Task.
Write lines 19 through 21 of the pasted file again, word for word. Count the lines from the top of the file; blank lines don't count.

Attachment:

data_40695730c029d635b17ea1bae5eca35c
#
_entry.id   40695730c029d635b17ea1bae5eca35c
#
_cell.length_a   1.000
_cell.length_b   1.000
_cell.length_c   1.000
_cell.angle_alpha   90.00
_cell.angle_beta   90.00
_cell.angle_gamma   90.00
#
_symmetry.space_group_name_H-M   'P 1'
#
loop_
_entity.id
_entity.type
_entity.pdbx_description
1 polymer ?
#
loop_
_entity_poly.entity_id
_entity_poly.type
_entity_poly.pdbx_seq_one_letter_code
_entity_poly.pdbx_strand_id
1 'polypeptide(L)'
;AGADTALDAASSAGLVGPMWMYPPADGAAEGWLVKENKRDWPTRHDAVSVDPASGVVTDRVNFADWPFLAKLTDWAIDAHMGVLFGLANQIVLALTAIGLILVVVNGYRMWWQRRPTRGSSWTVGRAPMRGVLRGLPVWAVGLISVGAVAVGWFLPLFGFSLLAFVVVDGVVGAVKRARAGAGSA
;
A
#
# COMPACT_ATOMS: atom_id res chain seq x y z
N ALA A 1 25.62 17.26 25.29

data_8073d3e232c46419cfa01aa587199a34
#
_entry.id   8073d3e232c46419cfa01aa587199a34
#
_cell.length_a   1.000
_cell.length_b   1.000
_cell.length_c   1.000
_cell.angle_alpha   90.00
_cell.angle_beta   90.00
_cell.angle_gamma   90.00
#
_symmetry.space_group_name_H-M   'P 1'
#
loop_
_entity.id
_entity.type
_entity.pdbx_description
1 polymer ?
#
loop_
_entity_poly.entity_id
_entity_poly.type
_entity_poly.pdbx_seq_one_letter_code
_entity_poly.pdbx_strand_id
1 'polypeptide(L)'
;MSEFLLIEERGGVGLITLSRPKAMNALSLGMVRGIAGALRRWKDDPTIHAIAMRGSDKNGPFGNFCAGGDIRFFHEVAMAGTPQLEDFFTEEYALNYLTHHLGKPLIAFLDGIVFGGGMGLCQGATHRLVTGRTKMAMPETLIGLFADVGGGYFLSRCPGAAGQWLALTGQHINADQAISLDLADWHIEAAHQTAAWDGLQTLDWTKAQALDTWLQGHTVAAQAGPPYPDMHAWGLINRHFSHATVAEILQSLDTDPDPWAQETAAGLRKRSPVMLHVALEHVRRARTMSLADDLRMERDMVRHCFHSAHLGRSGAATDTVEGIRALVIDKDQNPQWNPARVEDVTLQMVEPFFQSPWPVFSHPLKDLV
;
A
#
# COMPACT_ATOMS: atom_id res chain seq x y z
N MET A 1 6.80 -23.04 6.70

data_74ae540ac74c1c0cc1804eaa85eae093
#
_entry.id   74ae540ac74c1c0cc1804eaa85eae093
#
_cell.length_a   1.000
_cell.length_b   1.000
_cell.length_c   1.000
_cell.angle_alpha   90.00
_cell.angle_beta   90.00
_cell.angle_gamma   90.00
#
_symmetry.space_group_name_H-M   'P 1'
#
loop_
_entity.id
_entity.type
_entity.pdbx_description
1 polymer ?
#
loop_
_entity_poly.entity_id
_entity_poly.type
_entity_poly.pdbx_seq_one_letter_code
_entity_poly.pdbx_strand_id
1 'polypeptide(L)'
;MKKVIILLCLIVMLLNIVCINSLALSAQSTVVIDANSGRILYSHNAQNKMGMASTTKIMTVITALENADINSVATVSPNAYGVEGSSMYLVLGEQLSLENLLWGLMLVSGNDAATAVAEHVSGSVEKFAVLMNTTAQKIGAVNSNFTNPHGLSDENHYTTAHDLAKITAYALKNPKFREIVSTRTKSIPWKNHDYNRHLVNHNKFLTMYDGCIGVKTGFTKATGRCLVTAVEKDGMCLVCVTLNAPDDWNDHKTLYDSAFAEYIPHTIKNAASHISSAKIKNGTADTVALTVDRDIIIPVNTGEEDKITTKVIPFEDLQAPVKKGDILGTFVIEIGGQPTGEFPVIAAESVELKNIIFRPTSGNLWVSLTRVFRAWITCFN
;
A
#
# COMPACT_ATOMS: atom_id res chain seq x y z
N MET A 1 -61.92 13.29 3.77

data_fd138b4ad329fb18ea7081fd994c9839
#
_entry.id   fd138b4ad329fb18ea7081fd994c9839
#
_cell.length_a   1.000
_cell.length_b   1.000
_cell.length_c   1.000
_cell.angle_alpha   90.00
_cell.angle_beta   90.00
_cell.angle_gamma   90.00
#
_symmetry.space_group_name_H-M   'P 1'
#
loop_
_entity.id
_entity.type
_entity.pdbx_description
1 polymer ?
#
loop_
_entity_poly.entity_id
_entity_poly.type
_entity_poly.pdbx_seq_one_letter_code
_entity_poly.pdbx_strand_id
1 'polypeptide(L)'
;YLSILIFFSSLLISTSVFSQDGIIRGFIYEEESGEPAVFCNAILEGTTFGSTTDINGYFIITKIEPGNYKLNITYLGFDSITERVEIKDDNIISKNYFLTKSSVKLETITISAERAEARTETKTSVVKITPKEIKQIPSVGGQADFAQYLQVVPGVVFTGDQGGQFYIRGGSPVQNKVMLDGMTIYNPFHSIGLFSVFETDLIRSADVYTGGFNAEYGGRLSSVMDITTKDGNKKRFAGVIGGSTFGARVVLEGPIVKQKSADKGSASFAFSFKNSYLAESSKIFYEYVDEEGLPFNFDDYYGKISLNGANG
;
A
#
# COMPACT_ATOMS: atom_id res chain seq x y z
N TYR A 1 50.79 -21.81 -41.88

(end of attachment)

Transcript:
#
loop_
_entity_poly.entity_id